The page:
Beyond Ankara Print and Fufu: 5 Must Read Books on the African Woman's Experience

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by Sofia Maame @sofiamaame

Thanks to Ankara Print & series like "An African City", being a stylish, beat faced African woman is EVERYTHING! Truth be told your favorite YouTube blogger is probably Nigerian and you can’t seem to figure out how she consistently slays her natural hair. It’s exciting to be closer to our roots, but we should also know being an African women is more than having eccentric style and laid hair.

These 5 books will introduce you to the reality, strength and woes of African womanhood from the perspective of African women.

Americanah-Chimamanda Ngozi Adiche
You may have heard of the author Chimamanda Ngozi Adichie over Beyonce’s “Flawless” feminist anthem. What you may not know is her ability to convey the realities of traveling to the U.S from Nigeria through the eyes of a driven 20 year old. Americanah speaks to the insecurities many African women (all women) face when venturing to a new place. In this novel the main character rediscovers herself through love, ambition and finding refuge in a place where she thought she didn’t belong.

We Need New Names- NoViolet Bulawayo
Just when you thought Raven cleared up all name politics (not -_-) We Need New Names takes you on a journey through Zimbabwe to rediscover the power of a name. Today more than ever, authentic genuine names are being replaced with what is considered to be more marketable (Ashley v. Akhumzi ). NoViolet thinks that is absurd and you won’t be able to miss her frustrations jumping out on each page. What is in a name anyways?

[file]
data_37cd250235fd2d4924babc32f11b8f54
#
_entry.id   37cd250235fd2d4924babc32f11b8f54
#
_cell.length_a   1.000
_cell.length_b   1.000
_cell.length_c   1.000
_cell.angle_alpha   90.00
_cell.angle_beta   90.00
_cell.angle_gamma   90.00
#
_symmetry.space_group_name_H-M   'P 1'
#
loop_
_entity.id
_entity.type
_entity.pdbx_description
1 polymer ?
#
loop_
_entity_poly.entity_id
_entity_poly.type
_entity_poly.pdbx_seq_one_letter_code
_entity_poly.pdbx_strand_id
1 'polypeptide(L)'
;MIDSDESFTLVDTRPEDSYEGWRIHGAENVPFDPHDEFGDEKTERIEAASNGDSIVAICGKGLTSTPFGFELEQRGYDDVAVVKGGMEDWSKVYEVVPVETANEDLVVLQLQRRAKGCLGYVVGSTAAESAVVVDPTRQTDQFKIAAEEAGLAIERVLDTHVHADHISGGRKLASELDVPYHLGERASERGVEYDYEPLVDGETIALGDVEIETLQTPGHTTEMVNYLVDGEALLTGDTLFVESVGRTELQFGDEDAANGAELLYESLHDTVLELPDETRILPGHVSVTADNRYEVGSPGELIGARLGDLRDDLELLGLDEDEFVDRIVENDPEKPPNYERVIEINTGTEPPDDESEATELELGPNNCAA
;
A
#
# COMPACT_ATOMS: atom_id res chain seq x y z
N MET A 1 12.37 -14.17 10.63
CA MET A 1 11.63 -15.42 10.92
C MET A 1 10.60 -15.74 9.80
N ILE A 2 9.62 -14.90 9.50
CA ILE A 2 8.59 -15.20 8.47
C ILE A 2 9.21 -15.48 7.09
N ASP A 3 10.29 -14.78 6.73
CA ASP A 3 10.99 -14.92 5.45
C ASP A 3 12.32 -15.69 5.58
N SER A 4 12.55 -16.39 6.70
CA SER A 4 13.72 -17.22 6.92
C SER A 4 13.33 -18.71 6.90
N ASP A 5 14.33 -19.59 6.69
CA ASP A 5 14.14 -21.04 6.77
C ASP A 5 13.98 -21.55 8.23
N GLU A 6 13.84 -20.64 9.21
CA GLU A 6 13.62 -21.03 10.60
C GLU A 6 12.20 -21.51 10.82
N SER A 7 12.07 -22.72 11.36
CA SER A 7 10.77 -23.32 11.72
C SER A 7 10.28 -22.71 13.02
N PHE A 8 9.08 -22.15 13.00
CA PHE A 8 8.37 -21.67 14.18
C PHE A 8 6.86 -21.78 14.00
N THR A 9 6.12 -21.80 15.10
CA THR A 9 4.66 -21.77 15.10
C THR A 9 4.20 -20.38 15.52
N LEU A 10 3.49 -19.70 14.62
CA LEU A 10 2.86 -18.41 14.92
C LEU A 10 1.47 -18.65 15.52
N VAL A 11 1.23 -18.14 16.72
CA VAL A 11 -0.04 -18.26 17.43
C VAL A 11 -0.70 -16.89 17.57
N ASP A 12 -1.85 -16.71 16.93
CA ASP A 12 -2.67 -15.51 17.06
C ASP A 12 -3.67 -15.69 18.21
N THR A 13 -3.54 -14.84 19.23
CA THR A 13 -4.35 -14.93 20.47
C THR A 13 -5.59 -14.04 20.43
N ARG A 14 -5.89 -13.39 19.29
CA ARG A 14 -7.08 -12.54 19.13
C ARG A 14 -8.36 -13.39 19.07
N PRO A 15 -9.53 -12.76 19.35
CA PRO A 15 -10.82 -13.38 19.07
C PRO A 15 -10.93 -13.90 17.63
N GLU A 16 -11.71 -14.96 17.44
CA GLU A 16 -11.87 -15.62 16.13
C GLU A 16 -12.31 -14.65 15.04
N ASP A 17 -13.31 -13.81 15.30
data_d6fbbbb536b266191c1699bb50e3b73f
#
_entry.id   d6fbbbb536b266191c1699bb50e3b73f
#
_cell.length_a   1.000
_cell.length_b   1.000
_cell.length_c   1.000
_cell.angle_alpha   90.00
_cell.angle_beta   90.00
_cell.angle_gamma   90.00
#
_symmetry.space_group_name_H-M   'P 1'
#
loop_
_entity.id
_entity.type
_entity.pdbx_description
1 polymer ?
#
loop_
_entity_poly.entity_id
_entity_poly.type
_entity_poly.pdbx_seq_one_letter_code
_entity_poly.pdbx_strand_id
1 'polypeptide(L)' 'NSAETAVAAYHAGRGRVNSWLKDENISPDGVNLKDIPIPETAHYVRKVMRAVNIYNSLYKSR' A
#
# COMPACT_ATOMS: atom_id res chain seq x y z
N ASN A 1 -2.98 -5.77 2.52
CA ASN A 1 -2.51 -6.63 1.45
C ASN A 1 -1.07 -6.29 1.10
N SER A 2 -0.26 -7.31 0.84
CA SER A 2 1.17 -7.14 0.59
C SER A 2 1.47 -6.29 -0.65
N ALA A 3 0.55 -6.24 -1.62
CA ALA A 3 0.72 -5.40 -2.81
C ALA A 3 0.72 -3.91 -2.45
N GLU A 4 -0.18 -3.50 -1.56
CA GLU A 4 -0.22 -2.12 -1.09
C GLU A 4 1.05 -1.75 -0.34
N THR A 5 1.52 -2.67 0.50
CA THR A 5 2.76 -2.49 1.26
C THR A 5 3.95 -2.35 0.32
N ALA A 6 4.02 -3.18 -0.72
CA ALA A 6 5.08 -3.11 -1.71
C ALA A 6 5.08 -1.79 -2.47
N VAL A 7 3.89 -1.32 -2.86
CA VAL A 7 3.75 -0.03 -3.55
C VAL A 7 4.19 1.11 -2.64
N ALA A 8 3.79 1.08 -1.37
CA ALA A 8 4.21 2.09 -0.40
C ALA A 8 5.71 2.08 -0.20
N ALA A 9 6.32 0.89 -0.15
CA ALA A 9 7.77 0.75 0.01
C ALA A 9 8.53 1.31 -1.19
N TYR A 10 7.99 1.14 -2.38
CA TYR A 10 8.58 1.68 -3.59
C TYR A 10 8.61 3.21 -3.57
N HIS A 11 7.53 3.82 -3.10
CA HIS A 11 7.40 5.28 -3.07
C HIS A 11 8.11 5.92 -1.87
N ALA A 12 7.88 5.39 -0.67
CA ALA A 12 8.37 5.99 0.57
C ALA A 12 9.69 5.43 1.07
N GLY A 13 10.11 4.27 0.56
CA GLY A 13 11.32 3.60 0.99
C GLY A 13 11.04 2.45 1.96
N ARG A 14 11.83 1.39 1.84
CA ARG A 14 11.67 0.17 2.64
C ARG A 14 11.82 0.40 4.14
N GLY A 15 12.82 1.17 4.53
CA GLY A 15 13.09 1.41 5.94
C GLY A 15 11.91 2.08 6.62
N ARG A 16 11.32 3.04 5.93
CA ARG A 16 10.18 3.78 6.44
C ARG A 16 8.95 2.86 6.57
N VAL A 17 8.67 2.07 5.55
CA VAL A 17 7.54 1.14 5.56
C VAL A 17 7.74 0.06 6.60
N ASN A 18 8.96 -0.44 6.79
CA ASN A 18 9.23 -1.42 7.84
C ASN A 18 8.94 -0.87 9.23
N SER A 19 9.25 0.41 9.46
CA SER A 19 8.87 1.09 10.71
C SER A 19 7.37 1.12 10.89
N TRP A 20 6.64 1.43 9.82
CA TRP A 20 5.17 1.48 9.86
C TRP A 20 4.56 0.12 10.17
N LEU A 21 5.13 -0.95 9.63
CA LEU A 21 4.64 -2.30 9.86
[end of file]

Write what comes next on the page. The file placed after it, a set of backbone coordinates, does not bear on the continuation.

The Slave Girl-Buchi Emecheta
Imagine the terror of being tricked and taken from your home to an unfamiliar land. This is the story of Buchi Emecheta’s The Slave Girl, although she never crosses the border. Could you fathom being a slave in an area that is only a few miles from where you’re from? What about being viewed as less than by women who resemble you but see you as nothing more than a house girl (indentured servant). If you’ve ever wondered about slavery long before the Transatlantic Slave Trade, The Slave Girl will leave you stunned.

Nervous Conditions
- Tsitsi Dangarembga
Rhodesia during the 1960s- When the ideals of feminism are liken to a curse in most African countries. This is a year where it isn’t uncommon for a young African girl to diminish her dreams for the sake of pleasing her society. Nervous Conditions explores the life of Tambu, who isn’t too young or too old to acknowledge the chains of patriarchy and how it whips her soul. Will she ever be free?

Bailey's Cafe- Gloria Naylor
If you’re looking for a new way to understand the black experience overall, you’ll want to join in at the cafe. Naylor takes you through a series of experiences from Black women across continents who have nothing in common but sipping tea. Despite being stepped on by everything and everyone, There is something universal about a Black Woman’s ability to endure trying times. Bailey’s Cafe is anything from the ordinary in the way it conveys actuality.

And there you have it, 5 books that will leave you feeling a little bit closer to your African sisters (Besides bomb twists outs).

Photo: Shutterstock

Sofia Maame (Mah-May) is a Publicist + Editorial Assistant. Follow her- @sofiamaame